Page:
Mini-Papers: 100 points (25%) will be determined by 10 mini-papers, each worth 10 points. These papers will often ask students to apply material already covered in lectures or discussions to a service based experience. Mini-papers have a short essay format, and occasionally morph into in-class writing. They are always due on Friday at 11:59. Graduate students are exempt from mini papers.

Mini-Papers: 100 points (25%) will be determined by 10 mini-papers, each worth 10 points. These papers will often ask students to apply material already covered in lectures or discussions to a service based experience. Mini-papers have a short essay format, and occasionally morph into in-class writing. They are always due on Friday at 11:59. Graduate students are exempt from mini papers.

Structured Reflection & Discussion Days: 120 points (30%) will be determined by discussion days/structured reflection days. You will sometimes need to prepare a little extra for these days, and it is a good idea to have reflected on your experiences at the shelter before you come to class. Topics & Questions will be announced in class. You will have 10 minutes at the beginning of class to write down your views on the topic and apply the philosophical theories learned in class to it. Discussion topics will range from: Explain the need for animal shelters/veterinary clinics in utilitarian terms—to—What is assumed about animal consciousness by behavioral measures used at your shelter/clinic. Discussions may be free form or may take a debate format. Sometimes there will be an activity that facilitates the discussion. While we will be reflecting on emotional experiences, the main point of the discussions is to provide a place for you to evaluate your philosophical views and how your experiences may have altered, finessed, or strengthened these views. Graduate students must participate in 10 of the 12 discussions.

Extra Credit, not to exceed 21 points, will be available throughout the semester

Final Research Project (Paper and Presentation): 180 points total (45%)

Undergraduate Research Paper: 120 points total (30%)

The research paper has 2 parts:

  • The scientific portion will follow standard research paper format, including an abstract, introduction, hypothesis, methods section, results, discussion, conclusion, and appendices for data and test diagrams. 8-12 pages (2,400–3,000 words) (60 points)
  • The philosophical portion will raise, explain and discuss 3 philosophical issues connected to the data, research methods, conclusions, possible implementation of such conclusions, or other closely related aspects of the research. Philosophical works must include a thesis position, reasons for the position, consideration of an objection to the thesis being presented, and replies/responses to the described objections. (2,400–3,000 words) (60 points)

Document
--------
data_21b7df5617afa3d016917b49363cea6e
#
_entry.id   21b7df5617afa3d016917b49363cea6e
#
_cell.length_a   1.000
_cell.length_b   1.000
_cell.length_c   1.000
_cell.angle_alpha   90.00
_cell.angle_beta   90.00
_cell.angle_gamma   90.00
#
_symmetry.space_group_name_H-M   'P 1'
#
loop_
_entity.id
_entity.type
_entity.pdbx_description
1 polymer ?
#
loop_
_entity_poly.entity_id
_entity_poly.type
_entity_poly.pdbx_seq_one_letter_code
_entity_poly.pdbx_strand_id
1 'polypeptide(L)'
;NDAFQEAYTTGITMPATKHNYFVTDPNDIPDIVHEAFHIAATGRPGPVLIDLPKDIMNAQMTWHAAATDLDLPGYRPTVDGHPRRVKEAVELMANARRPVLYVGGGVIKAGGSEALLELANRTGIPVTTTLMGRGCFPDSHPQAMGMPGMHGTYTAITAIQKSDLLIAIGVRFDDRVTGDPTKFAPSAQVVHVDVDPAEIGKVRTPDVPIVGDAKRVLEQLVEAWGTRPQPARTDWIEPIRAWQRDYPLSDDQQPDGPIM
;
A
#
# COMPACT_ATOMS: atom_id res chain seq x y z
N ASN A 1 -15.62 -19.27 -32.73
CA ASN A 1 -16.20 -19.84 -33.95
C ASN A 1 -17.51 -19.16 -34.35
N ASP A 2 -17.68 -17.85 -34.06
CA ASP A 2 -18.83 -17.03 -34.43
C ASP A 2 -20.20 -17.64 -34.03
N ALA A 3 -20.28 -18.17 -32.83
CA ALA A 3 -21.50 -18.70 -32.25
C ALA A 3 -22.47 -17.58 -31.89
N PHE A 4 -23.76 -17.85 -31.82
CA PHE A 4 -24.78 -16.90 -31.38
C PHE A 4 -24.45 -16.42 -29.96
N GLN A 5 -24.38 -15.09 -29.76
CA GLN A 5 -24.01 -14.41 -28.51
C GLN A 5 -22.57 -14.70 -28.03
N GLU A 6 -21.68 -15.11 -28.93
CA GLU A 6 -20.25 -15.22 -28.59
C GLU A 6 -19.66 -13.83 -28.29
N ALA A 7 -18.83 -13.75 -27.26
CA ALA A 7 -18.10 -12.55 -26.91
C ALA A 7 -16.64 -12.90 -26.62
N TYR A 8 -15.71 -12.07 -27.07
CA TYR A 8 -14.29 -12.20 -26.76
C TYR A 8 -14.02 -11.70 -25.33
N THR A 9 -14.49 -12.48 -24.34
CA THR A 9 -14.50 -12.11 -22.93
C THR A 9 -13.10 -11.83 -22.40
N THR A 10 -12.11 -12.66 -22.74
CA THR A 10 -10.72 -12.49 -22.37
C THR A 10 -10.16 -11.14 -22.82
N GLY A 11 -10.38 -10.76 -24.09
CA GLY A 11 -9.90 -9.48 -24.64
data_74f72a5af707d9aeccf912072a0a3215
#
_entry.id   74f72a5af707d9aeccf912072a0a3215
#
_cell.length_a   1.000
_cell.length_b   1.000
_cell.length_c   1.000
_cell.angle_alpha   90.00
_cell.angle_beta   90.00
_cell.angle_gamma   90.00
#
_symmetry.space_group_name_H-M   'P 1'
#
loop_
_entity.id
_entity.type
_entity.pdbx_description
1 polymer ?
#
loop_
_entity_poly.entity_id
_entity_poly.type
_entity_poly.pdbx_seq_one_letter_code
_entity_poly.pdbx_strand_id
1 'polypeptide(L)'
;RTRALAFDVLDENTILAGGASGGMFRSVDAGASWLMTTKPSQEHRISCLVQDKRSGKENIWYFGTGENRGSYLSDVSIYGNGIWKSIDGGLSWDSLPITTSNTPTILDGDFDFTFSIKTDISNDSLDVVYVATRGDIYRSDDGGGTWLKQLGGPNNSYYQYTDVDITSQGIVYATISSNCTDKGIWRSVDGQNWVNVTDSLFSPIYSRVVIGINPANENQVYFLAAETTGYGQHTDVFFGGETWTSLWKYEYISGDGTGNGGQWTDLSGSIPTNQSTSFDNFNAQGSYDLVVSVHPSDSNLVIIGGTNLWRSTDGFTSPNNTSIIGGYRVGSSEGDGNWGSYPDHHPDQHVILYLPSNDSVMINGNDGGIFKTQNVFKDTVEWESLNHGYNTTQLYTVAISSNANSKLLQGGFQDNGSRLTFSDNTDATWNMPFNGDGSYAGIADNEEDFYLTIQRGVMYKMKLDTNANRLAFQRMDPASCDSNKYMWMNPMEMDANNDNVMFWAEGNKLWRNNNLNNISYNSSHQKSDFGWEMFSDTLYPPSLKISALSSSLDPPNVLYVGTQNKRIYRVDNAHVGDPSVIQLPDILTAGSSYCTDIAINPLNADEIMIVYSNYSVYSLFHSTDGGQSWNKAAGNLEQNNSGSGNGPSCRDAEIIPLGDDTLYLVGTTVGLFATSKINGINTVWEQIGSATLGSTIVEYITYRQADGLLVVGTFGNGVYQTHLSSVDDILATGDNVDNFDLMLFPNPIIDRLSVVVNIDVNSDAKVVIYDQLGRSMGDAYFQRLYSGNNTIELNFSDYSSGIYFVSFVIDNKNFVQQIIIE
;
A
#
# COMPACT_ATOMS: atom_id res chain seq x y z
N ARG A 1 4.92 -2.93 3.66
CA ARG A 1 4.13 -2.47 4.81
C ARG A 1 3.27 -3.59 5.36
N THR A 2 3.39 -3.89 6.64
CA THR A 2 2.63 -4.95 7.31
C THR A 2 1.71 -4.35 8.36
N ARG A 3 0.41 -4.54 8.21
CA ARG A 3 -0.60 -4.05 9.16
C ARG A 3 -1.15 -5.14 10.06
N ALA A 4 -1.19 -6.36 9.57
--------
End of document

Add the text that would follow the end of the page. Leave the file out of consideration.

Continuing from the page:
(Graduate & Undergraduate) Presentation: 60 points total (15%)

The presentation will follow standard research format, containing sections on main findings, background, hypothesis, methods, results, discussion and conclusion. Due to high enrollment, presentations must be done in pairs. Find someone in the class who is working on a similar aspect of cognition to work with in the development of your shared PowerPoint. You will be asked to point out philosophical issues as part of the presentation; such issues should be raised at the end of the scientific presentation. Grades will usually be the same for both people on the team, though unusually excellent or poor performance may change that.

Graduate students will write TWO research papers, each comprising 30% of the grade. (120 points each, 240 points total)

  • The first research paper will be scientific, including an abstract, introduction, methods, subject descriptions, data, results and discussion sections (about 3000 words) and be modeled after sample papers from such journals as Ethology or Journal of Comparative Psychology.
  • The second research paper will be philosophical in nature, modeled after articles found in journals such as Journal of Philosophy or Philosophical Review, and will contain an in depth analysis of the methods, inferences, and conclusions drawn in the scientific paper, from a philosophical perspective.

Service Component Completion

The fourth credit hour for this course is comprised of your work at the service site. The service component is specifically designed to accommodate your process of data collection. A certain amount of data are essential for project completion, and adequately serving the site is necessary for data collection, thus, adequately serving the site is necessary to pass the course. Hours of completed work will be recorded at the site, and your travel time is not included in worked hours.